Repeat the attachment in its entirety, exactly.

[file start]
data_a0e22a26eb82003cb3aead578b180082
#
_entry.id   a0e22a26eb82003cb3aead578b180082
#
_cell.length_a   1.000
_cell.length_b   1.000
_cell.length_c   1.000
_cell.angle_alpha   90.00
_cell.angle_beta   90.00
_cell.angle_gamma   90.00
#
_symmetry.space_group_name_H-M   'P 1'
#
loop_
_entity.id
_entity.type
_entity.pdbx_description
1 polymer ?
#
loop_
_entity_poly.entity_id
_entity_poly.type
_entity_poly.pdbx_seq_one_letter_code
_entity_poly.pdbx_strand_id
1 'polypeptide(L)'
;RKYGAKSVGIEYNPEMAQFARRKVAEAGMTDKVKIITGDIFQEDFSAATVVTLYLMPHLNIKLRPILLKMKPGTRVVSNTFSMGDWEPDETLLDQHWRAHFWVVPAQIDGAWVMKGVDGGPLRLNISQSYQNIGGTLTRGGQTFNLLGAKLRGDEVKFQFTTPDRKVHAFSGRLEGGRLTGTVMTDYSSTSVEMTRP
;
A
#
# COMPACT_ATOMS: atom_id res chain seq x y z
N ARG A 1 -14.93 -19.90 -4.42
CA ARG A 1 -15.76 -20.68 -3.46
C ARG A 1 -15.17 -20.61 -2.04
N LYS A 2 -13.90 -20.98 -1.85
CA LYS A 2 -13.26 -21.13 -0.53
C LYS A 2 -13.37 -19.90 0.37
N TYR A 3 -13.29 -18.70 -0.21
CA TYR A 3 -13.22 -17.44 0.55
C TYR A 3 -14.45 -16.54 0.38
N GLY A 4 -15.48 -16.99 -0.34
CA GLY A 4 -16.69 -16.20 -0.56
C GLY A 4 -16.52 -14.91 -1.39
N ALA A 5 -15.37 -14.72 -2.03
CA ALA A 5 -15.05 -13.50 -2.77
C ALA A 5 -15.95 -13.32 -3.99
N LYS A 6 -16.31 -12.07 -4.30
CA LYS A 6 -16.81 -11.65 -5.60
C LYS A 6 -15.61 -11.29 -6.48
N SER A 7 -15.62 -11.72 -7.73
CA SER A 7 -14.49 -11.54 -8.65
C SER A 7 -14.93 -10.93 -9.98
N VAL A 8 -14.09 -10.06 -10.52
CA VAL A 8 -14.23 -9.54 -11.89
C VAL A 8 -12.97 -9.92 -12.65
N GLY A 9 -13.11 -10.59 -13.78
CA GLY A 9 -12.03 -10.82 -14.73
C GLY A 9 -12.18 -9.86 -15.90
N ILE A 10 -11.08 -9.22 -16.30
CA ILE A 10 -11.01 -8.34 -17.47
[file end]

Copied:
data_a0e22a26eb82003cb3aead578b180082
#
_entry.id   a0e22a26eb82003cb3aead578b180082
#
_cell.length_a   1.000
_cell.length_b   1.000
_cell.length_c   1.000
_cell.angle_alpha   90.00
_cell.angle_beta   90.00
_cell.angle_gamma   90.00
#
_symmetry.space_group_name_H-M   'P 1'
#
loop_
_entity.id
_entity.type
_entity.pdbx_description
1 polymer ?
#
loop_
_entity_poly.entity_id
_entity_poly.type
_entity_poly.pdbx_seq_one_letter_code
_entity_poly.pdbx_strand_id
1 'polypeptide(L)'
;RKYGAKSVGIEYNPEMAQFARRKVAEAGMTDKVKIITGDIFQEDFSAATVVTLYLMPHLNIKLRPILLKMKPGTRVVSNTFSMGDWEPDETLLDQHWRAHFWVVPAQIDGAWVMKGVDGGPLRLNISQSYQNIGGTLTRGGQTFNLLGAKLRGDEVKFQFTTPDRKVHAFSGRLEGGRLTGTVMTDYSSTSVEMTRP
;
A
#
# COMPACT_ATOMS: atom_id res chain seq x y z
N ARG A 1 -14.93 -19.90 -4.42
CA ARG A 1 -15.76 -20.68 -3.46
C ARG A 1 -15.17 -20.61 -2.04
N LYS A 2 -13.90 -20.98 -1.85
CA LYS A 2 -13.26 -21.13 -0.53
C LYS A 2 -13.37 -19.90 0.37
N TYR A 3 -13.29 -18.70 -0.21
CA TYR A 3 -13.22 -17.44 0.55
C TYR A 3 -14.45 -16.54 0.38
N GLY A 4 -15.48 -16.99 -0.34
CA GLY A 4 -16.69 -16.20 -0.56
C GLY A 4 -16.52 -14.91 -1.39
N ALA A 5 -15.37 -14.72 -2.03
CA ALA A 5 -15.05 -13.50 -2.77
C ALA A 5 -15.95 -13.32 -3.99
N LYS A 6 -16.31 -12.07 -4.30
CA LYS A 6 -16.81 -11.65 -5.60
C LYS A 6 -15.61 -11.29 -6.48
N SER A 7 -15.62 -11.72 -7.73
CA SER A 7 -14.49 -11.54 -8.65
C SER A 7 -14.93 -10.93 -9.98
N VAL A 8 -14.09 -10.06 -10.52
CA VAL A 8 -14.23 -9.54 -11.89
C VAL A 8 -12.97 -9.92 -12.65
N GLY A 9 -13.11 -10.59 -13.78
CA GLY A 9 -12.03 -10.82 -14.73
C GLY A 9 -12.18 -9.86 -15.90
N ILE A 10 -11.08 -9.22 -16.30
CA ILE A 10 -11.01 -8.34 -17.47